“With Batson, you talk about a competitor, he came out there in that Wren game last year and in four plays he had us in the end zone,” Robinson said. “He pretty much proved to the Daniel faithful that this kid was serious about winning. He wants to be the quarterback, and he has had a great off season and worked hard in the weight room. He is one of those guys that don’t come around very often.”

The Lions will also have to somewhat rebuild the offensive line, with only Cade Stewart and Dylan Perry returning from last year’s starting unit.

“On the offensive line, Hunter Joplin is a great example of how Daniel kids are,” Robinson said. “He was a starter on the defensive line, but he is clearly the best center on the roster, so he has gone to offense to play center for us. He knew for us to be successful he needed to go to offense. So he and Dylan Perry and Cade Stewart will start and we’ll just have to find two guards, and we have four or five kids competing there.”

The final piece of the puzzle for the Lions will be to find a durable and sure-handed running back who can get the yards needed in the tough situations. Robinson said the running back spot is still up for grabs.

“You will see a bunch of people get a chance there,” Robinson said. “Somebody will win the job, because I do not have a starter.”

Looking to fill that roll will be seniors Stephon Kirksey and Jules Morgan. Sophomore Nick Taylor will also get a chance, along with Marnielius Cobb and others.

The team’s strength and what will help the Lions stabilize as the season starts will be a tough-as-nails defense that features six returning starters.

“I think defensively we have led early,” Robinson said. “We have all the defensive linemen back. Jacob Maloney is healthy in the secondary, and Malik Watt and C.J. Scott were good corners back there last year. We expect the defense to lead because we think the offense could make some mistakes with us playing a sophomore quarterback and running back.

“I felt like last year, Jordan Dunkley and Dylan Pilgrim held the defense together. We win with kids that love this Columbia blue. They are the epitome of what Daniel is all about. At most schools they were not fast enough or not big enough, but those jokers sure did lead our defense.”

Robinson said the Lions see similar love of the program and leadership from defensive players such as Chris Barnes, whose dad was a standout Daniel fullback by the same name in the 1990s, as well as T.J. and Jaelon Reese, whose dad, Gaston, starred for the Lions in the early 1990s.

Robinson said fans will grow accustomed to hearing Barnes’ and the Reese brothers’ names over the loud speakers this season.

“Cade Stewart and Dylan Perry will be our leaders on offense,” Robinson said. “They have worked hard and want their class to lead the way and have confidence.

“On defense, it will be T.J. Reese — he is a Daniel boy all the way. He will lead the defensive front, and Jacob Maloney will lead the secondary.”

The Lions will have both their kicker and punter back in Rivers Sherrill and Justin Craig, although both the long-snapper and holder are gone from last season. Look for Will Swinney to fill one of those roles, as he has shown great skill in both snapping and holding.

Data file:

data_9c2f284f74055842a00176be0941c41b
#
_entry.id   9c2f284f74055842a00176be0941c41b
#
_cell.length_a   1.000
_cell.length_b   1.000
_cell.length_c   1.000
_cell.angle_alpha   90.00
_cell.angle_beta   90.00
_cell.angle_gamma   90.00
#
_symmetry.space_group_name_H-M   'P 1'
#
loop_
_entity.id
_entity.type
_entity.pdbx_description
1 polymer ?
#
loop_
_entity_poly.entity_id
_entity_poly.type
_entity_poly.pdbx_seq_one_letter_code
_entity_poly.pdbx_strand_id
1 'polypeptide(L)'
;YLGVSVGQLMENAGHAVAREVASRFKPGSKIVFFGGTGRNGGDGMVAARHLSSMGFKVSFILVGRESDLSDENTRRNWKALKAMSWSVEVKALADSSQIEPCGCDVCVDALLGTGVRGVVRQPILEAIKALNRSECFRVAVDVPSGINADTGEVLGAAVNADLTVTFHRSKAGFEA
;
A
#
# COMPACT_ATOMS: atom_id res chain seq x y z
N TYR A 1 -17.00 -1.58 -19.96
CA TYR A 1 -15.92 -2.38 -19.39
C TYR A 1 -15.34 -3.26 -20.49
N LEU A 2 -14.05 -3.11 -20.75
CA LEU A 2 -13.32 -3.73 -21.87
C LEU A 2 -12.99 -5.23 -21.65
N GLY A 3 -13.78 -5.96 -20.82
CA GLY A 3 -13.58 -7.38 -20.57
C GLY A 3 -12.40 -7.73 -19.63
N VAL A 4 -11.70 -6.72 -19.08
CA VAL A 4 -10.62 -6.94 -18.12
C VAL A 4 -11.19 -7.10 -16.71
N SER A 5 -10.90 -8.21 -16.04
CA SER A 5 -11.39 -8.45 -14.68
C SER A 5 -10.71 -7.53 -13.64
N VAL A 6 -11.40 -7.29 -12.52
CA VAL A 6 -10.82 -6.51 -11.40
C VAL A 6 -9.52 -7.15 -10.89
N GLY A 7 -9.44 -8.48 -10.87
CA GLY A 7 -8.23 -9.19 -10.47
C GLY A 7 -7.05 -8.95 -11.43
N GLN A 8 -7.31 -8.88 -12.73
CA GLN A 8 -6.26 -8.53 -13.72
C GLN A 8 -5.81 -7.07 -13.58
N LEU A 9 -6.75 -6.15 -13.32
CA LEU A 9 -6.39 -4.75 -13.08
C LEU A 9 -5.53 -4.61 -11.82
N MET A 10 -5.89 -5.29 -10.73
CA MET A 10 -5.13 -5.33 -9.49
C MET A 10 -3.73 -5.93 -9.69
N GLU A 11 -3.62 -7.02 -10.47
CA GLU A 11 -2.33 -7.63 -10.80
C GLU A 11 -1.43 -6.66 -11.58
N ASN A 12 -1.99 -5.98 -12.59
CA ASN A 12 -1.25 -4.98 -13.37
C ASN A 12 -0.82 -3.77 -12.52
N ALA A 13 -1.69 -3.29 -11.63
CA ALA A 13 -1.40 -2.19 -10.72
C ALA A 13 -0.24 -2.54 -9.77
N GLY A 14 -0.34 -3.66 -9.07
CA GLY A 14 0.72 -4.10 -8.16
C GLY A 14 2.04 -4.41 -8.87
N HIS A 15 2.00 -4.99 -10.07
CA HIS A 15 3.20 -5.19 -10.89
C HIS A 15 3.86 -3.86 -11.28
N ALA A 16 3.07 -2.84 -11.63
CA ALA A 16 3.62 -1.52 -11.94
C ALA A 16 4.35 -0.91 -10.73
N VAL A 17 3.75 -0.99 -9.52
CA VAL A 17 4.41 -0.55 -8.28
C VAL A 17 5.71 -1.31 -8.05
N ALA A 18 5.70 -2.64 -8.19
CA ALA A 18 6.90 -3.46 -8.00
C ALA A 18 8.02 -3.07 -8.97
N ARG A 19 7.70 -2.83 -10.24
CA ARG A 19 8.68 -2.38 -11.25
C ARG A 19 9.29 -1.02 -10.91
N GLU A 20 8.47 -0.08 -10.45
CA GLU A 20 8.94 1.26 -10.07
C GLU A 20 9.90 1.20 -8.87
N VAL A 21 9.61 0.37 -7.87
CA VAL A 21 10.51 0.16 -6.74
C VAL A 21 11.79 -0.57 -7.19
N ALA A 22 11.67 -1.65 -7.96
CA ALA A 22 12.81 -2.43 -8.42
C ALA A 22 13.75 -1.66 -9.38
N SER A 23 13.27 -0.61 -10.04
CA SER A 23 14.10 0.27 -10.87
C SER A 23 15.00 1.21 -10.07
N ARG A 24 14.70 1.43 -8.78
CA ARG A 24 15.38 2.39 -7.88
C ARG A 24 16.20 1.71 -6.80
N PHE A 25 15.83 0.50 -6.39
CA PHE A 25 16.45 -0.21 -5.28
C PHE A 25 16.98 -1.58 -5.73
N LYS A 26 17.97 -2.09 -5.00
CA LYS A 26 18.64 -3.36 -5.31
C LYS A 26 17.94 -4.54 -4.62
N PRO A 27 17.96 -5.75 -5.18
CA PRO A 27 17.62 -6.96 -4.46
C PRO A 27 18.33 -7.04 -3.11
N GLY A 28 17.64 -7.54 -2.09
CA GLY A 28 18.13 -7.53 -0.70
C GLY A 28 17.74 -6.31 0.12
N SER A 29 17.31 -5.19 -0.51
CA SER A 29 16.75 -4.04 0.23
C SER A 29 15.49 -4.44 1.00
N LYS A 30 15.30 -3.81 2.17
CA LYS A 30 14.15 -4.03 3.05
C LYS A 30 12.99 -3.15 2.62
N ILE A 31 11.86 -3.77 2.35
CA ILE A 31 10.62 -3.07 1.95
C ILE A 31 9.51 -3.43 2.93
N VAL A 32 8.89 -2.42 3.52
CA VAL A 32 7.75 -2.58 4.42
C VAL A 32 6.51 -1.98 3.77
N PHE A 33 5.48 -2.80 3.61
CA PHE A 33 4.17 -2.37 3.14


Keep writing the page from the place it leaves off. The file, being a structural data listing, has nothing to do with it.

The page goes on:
As the season gets underway, all the Lions’ opponents look to have improved their games. It will be as challenging a year as Daniel has faced in a long time.

“All I have heard is about Emerald’s speed on defense, and that one will be interesting,” Robinson said. “Westside won about every 7-on-7 tournament we went to, so they will be a AAAA contender for a state championship. Two of those games in the first three weeks will be as intense and physical as we will face. I think those type of games get you ready for the BHPs, Wrens and Senecas.”

The Lions have always approached the year as three seasons — the preseason, region season and the playoffs — and have traditionally scheduled strong opponents in the preseason.

“It is so important in developing your team. We have to develop the weakest link, because that is where the chain is going to break,” Robinson said. “The thing that will make the season one to remember is if we keep getting better every week. We will have at least four sophomores starting at linebacker. How quickly they develop will determine how the season goes. I have faced this in 2007 and 2011, and those kids responded and those were double-digit win seasons.

“We are probably in better shape right now than we have ever been in. We worked on speed training probably harder than we ever have. We still lifted in the weight room, but we could stand to eat a few more cheeseburgers. This is the skinniest Daniel team we have ever had. This is a team that is going to compete, and it is not going to matter how hot it is. These kids are going to be ready.

Robinson said this year will be an exciting one for the Columbia blue and gold.

“At the end of the day, Daniel football is special,” he said. “It always has been, and I think the fans will see an exciting team. Our offense will be a little more wide open than it has been in the past, and the defense will be just as tough as it has always been.”

The season starts on Aug. 28, when the Lions host the Easley Green Wave. Daniel will have one final tune-up this Friday when Singleton Field hosts the annual Daniel Day Jamboree at 7 p.m. After West-Oak takes on T.L. Hanna and Greenville battles Palmetto, the Lions will close the night with a clash against AAAA Laurens.